Our glands are responsible for producing essential hormones that regulate our sexual organs, mood, appetite, and more. All of these changes can impact our blood pressure.
Two common glands that people have issues with are:
- Adrenal (Regulates Metabolism, Blood Pressure, Immune System, Stress Responses)
- Thyroid (Regulates Metabolic Rate, Brain Development, Digestive Functions, and Bone Maintenance)
Adrenal glands are extremely influenced by stress. They are responsible for our fight-or-flight instinct that's seemingly always activated. Therefore, adrenal fatigue can happen, which can result in high blood pressure.
The thyroid is responsible for our digestive organs that break down our foods. When it doesn't function properly, these foods remain in our systems, leaving us prone to atherosclerosis and high blood pressure.
Thyroids are tricky because they require iodine to function. However, too much salt is detrimental to a high blood pressure diet. Please speak to a physician if you suspect you have thyroid issues.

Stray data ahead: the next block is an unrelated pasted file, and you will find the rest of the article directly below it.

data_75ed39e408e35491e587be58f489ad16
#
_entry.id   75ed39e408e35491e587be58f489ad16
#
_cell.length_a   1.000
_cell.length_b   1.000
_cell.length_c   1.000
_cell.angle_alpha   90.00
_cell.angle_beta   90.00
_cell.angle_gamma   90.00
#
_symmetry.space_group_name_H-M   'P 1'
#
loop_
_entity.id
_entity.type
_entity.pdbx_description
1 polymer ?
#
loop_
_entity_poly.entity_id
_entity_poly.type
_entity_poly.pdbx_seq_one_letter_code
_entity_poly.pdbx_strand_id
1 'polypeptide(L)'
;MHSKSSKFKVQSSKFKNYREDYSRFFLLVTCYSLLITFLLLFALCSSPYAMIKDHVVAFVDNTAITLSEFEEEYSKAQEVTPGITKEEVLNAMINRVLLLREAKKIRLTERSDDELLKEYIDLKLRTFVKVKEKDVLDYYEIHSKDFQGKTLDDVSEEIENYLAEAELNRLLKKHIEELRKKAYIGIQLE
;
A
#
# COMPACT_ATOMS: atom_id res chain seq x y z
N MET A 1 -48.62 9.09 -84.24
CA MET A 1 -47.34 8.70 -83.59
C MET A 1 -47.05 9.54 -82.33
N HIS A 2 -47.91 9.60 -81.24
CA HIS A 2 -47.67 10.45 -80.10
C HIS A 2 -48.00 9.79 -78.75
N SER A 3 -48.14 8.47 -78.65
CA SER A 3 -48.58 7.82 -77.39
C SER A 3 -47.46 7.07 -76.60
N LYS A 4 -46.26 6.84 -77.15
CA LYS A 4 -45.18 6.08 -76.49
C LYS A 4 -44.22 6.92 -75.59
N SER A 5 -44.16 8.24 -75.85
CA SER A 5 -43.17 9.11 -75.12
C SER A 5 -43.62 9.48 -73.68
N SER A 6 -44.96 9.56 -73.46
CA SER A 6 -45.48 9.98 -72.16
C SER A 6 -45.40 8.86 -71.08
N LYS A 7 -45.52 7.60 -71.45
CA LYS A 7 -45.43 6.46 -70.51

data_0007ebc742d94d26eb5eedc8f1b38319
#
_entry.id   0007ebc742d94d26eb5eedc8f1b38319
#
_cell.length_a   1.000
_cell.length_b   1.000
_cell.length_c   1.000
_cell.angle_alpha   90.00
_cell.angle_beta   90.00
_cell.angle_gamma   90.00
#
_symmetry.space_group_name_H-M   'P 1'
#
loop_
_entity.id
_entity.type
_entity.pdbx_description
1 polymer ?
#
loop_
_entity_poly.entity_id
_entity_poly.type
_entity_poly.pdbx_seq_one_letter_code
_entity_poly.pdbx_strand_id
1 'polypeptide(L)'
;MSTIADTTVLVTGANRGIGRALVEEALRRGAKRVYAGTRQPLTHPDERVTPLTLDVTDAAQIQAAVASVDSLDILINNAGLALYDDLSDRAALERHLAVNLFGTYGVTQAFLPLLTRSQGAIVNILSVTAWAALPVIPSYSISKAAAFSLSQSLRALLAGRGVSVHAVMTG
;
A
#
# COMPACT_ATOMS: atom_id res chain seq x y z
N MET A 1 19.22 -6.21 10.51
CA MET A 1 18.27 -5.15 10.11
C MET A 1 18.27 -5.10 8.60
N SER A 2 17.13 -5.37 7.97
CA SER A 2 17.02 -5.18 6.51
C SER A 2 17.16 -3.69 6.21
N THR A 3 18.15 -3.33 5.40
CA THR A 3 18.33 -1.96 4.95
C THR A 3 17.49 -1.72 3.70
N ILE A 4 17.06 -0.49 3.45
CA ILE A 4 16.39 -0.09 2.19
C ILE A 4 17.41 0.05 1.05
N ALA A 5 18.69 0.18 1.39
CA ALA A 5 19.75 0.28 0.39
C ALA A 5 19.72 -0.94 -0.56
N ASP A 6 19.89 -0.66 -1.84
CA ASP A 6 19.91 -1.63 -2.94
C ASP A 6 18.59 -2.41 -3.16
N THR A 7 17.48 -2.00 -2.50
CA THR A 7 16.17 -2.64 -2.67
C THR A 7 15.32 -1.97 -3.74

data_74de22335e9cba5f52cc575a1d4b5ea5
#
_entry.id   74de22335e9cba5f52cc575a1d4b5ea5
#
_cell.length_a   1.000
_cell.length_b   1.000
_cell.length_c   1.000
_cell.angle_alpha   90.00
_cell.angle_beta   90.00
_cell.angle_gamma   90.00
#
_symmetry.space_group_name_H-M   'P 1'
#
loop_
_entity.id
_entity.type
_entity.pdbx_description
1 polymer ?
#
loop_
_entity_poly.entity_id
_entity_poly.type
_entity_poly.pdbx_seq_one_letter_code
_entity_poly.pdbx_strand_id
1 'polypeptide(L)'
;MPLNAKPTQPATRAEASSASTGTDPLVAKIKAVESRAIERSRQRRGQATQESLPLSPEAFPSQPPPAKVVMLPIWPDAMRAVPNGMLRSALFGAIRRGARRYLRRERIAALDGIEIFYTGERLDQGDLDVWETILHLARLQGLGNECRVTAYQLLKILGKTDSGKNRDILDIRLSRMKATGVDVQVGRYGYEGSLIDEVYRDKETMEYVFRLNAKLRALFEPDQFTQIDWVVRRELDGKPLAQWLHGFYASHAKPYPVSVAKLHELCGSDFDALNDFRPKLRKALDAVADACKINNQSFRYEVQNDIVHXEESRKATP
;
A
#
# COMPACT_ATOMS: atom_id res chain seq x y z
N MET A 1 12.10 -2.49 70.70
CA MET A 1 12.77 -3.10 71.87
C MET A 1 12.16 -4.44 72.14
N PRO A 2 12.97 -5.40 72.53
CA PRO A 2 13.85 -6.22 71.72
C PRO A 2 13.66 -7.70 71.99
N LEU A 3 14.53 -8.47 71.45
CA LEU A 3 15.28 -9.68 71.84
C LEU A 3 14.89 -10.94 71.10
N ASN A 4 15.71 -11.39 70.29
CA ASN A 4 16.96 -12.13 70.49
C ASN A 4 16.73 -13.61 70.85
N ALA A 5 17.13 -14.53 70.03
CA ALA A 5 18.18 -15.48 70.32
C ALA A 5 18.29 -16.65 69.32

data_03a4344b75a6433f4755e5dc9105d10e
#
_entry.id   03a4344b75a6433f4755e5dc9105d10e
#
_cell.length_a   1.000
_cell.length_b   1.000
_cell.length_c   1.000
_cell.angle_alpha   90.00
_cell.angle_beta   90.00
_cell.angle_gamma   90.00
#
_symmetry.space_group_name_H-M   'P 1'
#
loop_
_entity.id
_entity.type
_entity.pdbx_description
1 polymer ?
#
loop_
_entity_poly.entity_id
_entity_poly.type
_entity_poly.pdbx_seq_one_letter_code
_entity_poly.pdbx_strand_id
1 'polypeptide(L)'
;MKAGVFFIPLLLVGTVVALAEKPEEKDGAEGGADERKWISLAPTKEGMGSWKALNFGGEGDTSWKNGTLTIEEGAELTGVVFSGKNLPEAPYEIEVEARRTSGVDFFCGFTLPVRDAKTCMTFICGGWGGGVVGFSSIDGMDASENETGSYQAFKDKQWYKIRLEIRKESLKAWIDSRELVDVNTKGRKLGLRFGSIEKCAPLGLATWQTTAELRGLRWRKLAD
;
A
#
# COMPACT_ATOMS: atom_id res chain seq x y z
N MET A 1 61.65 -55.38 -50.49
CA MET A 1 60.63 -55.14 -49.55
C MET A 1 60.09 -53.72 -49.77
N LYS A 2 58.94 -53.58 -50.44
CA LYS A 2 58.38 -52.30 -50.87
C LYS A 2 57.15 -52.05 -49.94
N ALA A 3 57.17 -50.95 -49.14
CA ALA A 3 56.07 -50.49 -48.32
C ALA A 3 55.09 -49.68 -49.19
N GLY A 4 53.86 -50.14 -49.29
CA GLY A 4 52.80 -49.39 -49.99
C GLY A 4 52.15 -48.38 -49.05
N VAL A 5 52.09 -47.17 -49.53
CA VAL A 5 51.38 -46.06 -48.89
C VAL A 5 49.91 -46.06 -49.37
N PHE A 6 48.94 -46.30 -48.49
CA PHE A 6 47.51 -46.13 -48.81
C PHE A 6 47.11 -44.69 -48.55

9. Vessel Wall Elasticity
We need elastic blood vessel walls. That way, they can expand to accommodate a high blood circulation volume when we endure physical activity. Healthy vessel walls will then return to their normal state at rest.
Unhealthy vessel walls won't expand because they become too brittle. They resist the influx of blood flow, causing bottleneck traffic that increases blood pressure.
Nitric-oxide-rich foods and exercise are crucial for promoting vessel wall elasticity. Consider increasing your nitric oxide production daily with Nutretics' Heart Health.
Being overweight puts you at an increased risk of high blood pressure. Excess fat is too much for your body to carry. It causes physiological stress on your muscles and bones, which can increase blood pressure.
Eating too many unhealthy foods can cause a backup in the digestive system. Eventually, the immune system will start to think there's a threat and cause inflammation.
That's why those who are overweight are at higher risk of chronic inflammation. Numerous studies also report that chronic inflammation can be tied to high blood pressure.
How to Improve Your Blood Pressure
There are many factors that influence your blood pressure. Some of these influencers are internal, while others are external. However, there's one common ground on both ends of this spectrum -- you.
Your blood pressure is dependent on your lifestyle choices. Cut down on stress and unhealthy diets. Start exercising, eating nitric-oxide-rich foods, and using all-natural supplements like Nutretics' Heart Health. Your heart will thank you!